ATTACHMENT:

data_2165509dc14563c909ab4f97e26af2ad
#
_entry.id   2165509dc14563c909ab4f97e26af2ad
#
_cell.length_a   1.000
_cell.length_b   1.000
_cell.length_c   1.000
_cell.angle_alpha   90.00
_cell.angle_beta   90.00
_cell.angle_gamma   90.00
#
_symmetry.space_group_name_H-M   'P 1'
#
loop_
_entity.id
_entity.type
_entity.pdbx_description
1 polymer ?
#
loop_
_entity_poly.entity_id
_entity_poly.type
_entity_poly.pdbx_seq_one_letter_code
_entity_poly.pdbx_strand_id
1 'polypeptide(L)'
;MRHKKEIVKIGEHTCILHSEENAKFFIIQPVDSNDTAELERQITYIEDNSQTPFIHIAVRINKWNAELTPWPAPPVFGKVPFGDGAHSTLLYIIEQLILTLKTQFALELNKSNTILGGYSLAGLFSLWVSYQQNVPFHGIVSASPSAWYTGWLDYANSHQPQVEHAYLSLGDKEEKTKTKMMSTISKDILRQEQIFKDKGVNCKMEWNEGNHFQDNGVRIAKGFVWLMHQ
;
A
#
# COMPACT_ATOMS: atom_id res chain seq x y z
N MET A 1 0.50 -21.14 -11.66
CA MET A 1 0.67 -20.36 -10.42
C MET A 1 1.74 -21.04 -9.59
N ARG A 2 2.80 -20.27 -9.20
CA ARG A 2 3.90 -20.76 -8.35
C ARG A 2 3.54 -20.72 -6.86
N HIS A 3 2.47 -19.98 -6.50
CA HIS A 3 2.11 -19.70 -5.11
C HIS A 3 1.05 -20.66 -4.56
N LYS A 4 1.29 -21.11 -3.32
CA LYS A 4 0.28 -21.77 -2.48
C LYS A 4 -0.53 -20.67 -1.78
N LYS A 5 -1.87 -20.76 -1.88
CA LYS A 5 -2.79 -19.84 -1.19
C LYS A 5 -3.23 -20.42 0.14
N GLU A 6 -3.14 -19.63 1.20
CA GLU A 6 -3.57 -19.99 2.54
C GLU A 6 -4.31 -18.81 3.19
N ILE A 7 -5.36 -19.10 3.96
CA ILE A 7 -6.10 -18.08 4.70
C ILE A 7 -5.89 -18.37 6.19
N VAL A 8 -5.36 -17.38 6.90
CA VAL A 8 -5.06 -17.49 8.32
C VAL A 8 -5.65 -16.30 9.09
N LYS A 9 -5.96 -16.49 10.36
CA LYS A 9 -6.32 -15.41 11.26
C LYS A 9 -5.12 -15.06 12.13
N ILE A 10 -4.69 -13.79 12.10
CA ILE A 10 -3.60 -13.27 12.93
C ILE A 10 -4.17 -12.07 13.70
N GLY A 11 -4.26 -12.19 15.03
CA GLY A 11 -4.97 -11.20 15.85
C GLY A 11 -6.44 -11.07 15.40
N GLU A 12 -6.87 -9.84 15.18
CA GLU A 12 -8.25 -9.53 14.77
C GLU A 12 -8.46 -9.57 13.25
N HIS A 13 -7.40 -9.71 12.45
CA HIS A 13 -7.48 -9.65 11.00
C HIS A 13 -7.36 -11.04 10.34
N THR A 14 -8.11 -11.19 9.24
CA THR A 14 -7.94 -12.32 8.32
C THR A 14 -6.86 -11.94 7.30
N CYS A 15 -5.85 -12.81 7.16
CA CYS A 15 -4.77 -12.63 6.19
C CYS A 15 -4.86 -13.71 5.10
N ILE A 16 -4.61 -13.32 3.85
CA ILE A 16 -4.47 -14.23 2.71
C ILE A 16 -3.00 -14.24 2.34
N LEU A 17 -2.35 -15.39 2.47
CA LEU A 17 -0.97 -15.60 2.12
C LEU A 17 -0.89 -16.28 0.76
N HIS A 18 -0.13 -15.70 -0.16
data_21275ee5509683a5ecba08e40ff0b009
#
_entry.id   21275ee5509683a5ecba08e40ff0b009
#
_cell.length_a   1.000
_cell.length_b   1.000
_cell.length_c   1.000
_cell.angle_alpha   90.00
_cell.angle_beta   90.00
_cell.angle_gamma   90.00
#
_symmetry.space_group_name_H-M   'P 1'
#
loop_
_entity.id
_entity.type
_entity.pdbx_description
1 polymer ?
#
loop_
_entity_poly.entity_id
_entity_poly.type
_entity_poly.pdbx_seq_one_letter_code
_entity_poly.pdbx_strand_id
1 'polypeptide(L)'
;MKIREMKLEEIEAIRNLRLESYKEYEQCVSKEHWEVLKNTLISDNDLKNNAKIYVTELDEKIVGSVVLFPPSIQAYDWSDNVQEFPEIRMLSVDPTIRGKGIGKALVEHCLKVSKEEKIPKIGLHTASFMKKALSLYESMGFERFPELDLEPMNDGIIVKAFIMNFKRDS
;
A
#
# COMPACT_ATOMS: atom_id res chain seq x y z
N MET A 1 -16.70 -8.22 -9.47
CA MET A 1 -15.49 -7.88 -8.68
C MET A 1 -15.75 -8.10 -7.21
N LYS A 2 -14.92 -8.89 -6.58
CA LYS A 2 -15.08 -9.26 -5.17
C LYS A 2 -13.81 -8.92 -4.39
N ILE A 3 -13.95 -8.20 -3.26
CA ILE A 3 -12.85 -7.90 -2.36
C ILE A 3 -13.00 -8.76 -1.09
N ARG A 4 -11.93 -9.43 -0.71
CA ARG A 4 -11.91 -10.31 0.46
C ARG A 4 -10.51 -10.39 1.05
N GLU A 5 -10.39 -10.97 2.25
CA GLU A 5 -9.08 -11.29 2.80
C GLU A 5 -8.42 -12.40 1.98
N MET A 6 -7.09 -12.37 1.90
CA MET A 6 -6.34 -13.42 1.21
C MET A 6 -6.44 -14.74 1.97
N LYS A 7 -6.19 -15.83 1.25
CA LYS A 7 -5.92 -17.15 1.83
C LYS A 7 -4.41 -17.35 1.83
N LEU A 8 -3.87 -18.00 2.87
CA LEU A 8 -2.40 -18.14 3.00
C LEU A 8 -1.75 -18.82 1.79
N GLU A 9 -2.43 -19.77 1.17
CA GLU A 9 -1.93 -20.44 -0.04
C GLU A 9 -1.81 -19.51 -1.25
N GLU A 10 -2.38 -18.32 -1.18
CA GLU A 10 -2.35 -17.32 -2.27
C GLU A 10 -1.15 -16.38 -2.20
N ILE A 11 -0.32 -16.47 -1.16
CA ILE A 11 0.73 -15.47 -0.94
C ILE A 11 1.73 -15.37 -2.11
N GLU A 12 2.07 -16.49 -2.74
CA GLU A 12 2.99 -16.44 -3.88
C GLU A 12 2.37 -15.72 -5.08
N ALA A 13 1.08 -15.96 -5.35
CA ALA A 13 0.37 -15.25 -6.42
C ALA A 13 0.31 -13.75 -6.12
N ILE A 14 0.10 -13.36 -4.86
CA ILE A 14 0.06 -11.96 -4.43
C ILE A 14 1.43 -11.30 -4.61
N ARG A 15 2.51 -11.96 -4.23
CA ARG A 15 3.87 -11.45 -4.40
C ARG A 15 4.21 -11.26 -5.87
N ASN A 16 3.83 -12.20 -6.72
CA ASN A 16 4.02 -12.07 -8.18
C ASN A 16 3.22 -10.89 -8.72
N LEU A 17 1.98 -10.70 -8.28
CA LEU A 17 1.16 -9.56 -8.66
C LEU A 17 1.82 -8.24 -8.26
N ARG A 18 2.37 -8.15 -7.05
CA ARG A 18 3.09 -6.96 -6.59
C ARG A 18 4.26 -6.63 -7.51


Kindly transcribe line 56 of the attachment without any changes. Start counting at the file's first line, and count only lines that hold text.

CA LYS A 9 -6.32 -15.41 11.26